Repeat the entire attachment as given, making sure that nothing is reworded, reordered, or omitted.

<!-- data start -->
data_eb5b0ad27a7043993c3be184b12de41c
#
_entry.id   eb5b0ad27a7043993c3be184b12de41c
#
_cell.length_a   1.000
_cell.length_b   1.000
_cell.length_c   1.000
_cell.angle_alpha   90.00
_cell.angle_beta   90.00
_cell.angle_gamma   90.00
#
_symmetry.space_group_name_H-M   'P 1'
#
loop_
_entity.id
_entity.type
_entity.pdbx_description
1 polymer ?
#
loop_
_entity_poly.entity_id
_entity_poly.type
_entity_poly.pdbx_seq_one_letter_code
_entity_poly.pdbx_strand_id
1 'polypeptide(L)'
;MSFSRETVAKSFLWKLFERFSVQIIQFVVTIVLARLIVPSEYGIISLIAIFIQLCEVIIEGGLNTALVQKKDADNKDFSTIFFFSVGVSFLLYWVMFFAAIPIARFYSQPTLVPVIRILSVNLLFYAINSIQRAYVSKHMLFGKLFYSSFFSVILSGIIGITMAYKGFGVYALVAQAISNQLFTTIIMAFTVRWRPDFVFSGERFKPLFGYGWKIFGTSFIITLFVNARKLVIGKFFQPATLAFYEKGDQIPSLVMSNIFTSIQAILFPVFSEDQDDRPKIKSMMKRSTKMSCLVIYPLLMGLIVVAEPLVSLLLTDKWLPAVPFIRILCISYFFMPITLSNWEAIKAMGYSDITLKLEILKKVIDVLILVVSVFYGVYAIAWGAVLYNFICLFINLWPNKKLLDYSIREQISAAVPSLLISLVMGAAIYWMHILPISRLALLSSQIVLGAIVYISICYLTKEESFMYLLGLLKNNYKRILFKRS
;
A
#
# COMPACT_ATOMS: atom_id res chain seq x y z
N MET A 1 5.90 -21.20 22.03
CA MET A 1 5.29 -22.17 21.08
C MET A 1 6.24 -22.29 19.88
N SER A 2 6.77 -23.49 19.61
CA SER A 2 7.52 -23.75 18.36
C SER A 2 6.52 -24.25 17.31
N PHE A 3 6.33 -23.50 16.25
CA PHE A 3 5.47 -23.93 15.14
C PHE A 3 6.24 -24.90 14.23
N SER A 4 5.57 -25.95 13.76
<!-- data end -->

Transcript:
data_eb5b0ad27a7043993c3be184b12de41c
#
_entry.id   eb5b0ad27a7043993c3be184b12de41c
#
_cell.length_a   1.000
_cell.length_b   1.000
_cell.length_c   1.000
_cell.angle_alpha   90.00
_cell.angle_beta   90.00
_cell.angle_gamma   90.00
#
_symmetry.space_group_name_H-M   'P 1'
#
loop_
_entity.id
_entity.type
_entity.pdbx_description
1 polymer ?
#
loop_
_entity_poly.entity_id
_entity_poly.type
_entity_poly.pdbx_seq_one_letter_code
_entity_poly.pdbx_strand_id
1 'polypeptide(L)'
;MSFSRETVAKSFLWKLFERFSVQIIQFVVTIVLARLIVPSEYGIISLIAIFIQLCEVIIEGGLNTALVQKKDADNKDFSTIFFFSVGVSFLLYWVMFFAAIPIARFYSQPTLVPVIRILSVNLLFYAINSIQRAYVSKHMLFGKLFYSSFFSVILSGIIGITMAYKGFGVYALVAQAISNQLFTTIIMAFTVRWRPDFVFSGERFKPLFGYGWKIFGTSFIITLFVNARKLVIGKFFQPATLAFYEKGDQIPSLVMSNIFTSIQAILFPVFSEDQDDRPKIKSMMKRSTKMSCLVIYPLLMGLIVVAEPLVSLLLTDKWLPAVPFIRILCISYFFMPITLSNWEAIKAMGYSDITLKLEILKKVIDVLILVVSVFYGVYAIAWGAVLYNFICLFINLWPNKKLLDYSIREQISAAVPSLLISLVMGAAIYWMHILPISRLALLSSQIVLGAIVYISICYLTKEESFMYLLGLLKNNYKRILFKRS
;
A
#
# COMPACT_ATOMS: atom_id res chain seq x y z
N MET A 1 5.90 -21.20 22.03
CA MET A 1 5.29 -22.17 21.08
C MET A 1 6.24 -22.29 19.88
N SER A 2 6.77 -23.49 19.61
CA SER A 2 7.52 -23.75 18.36
C SER A 2 6.52 -24.25 17.31
N PHE A 3 6.33 -23.50 16.25
CA PHE A 3 5.47 -23.93 15.14
C PHE A 3 6.24 -24.90 14.23
N SER A 4 5.57 -25.95 13.76